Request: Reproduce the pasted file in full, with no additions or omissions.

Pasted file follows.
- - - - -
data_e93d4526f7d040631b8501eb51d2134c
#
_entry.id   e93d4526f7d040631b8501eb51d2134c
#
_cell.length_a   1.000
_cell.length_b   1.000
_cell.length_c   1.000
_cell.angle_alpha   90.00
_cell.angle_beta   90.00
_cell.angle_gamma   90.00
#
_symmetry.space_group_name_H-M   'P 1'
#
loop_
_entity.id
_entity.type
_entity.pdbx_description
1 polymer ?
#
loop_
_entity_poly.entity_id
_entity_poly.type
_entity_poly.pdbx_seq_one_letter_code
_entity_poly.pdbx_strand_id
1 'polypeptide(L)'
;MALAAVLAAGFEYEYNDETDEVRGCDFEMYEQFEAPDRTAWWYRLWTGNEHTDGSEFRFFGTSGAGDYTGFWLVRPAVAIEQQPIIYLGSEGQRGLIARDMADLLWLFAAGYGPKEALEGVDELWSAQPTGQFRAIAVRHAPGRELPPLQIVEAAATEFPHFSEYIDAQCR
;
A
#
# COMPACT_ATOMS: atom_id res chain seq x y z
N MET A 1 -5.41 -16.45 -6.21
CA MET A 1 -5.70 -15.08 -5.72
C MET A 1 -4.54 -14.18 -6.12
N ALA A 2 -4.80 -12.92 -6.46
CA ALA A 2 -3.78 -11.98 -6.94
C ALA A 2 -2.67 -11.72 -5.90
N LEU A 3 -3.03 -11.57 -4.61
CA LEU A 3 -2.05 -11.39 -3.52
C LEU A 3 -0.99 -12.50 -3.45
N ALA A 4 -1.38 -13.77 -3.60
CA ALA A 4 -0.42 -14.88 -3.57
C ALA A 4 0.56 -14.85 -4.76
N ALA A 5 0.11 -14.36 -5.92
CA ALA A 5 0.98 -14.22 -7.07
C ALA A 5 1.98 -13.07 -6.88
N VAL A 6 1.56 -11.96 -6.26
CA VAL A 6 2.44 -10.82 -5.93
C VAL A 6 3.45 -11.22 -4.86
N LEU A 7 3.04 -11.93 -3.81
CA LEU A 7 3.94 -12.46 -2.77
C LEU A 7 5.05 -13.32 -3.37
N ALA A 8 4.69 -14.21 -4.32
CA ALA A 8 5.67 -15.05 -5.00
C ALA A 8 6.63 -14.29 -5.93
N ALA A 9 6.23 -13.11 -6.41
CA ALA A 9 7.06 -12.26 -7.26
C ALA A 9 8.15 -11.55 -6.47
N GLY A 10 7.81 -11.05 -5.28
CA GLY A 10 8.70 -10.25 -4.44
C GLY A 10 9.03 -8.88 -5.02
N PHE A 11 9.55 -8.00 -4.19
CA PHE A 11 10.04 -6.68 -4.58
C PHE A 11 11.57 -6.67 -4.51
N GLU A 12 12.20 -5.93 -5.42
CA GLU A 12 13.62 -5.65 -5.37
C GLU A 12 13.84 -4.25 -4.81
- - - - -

data_e93d4526f7d040631b8501eb51d2134c
#
_entry.id   e93d4526f7d040631b8501eb51d2134c
#
_cell.length_a   1.000
_cell.length_b   1.000
_cell.length_c   1.000
_cell.angle_alpha   90.00
_cell.angle_beta   90.00
_cell.angle_gamma   90.00
#
_symmetry.space_group_name_H-M   'P 1'
#
loop_
_entity.id
_entity.type
_entity.pdbx_description
1 polymer ?
#
loop_
_entity_poly.entity_id
_entity_poly.type
_entity_poly.pdbx_seq_one_letter_code
_entity_poly.pdbx_strand_id
1 'polypeptide(L)'
;MALAAVLAAGFEYEYNDETDEVRGCDFEMYEQFEAPDRTAWWYRLWTGNEHTDGSEFRFFGTSGAGDYTGFWLVRPAVAIEQQPIIYLGSEGQRGLIARDMADLLWLFAAGYGPKEALEGVDELWSAQPTGQFRAIAVRHAPGRELPPLQIVEAAATEFPHFSEYIDAQCR
;
A
#
# COMPACT_ATOMS: atom_id res chain seq x y z
N MET A 1 -5.41 -16.45 -6.21
CA MET A 1 -5.70 -15.08 -5.72
C MET A 1 -4.54 -14.18 -6.12
N ALA A 2 -4.80 -12.92 -6.46
CA ALA A 2 -3.78 -11.98 -6.94
C ALA A 2 -2.67 -11.72 -5.90
N LEU A 3 -3.03 -11.57 -4.61
CA LEU A 3 -2.05 -11.39 -3.52
C LEU A 3 -0.99 -12.50 -3.45
N ALA A 4 -1.38 -13.77 -3.60
CA ALA A 4 -0.42 -14.88 -3.57
C ALA A 4 0.56 -14.85 -4.76
N ALA A 5 0.11 -14.36 -5.92
CA ALA A 5 0.98 -14.22 -7.07
C ALA A 5 1.98 -13.07 -6.88
N VAL A 6 1.56 -11.96 -6.26
CA VAL A 6 2.44 -10.82 -5.93
C VAL A 6 3.45 -11.22 -4.86
N LEU A 7 3.04 -11.93 -3.81
CA LEU A 7 3.94 -12.46 -2.77
C LEU A 7 5.05 -13.32 -3.37
N ALA A 8 4.69 -14.21 -4.32
CA ALA A 8 5.67 -15.05 -5.00
C ALA A 8 6.63 -14.29 -5.93
N ALA A 9 6.23 -13.11 -6.41
CA ALA A 9 7.06 -12.26 -7.26
C ALA A 9 8.15 -11.55 -6.47
N GLY A 10 7.81 -11.05 -5.28
CA GLY A 10 8.70 -10.25 -4.44
C GLY A 10 9.03 -8.88 -5.02
N PHE A 11 9.55 -8.00 -4.19
CA PHE A 11 10.04 -6.68 -4.58
C PHE A 11 11.57 -6.67 -4.51
N GLU A 12 12.20 -5.93 -5.42
CA GLU A 12 13.62 -5.65 -5.37
C GLU A 12 13.84 -4.25 -4.81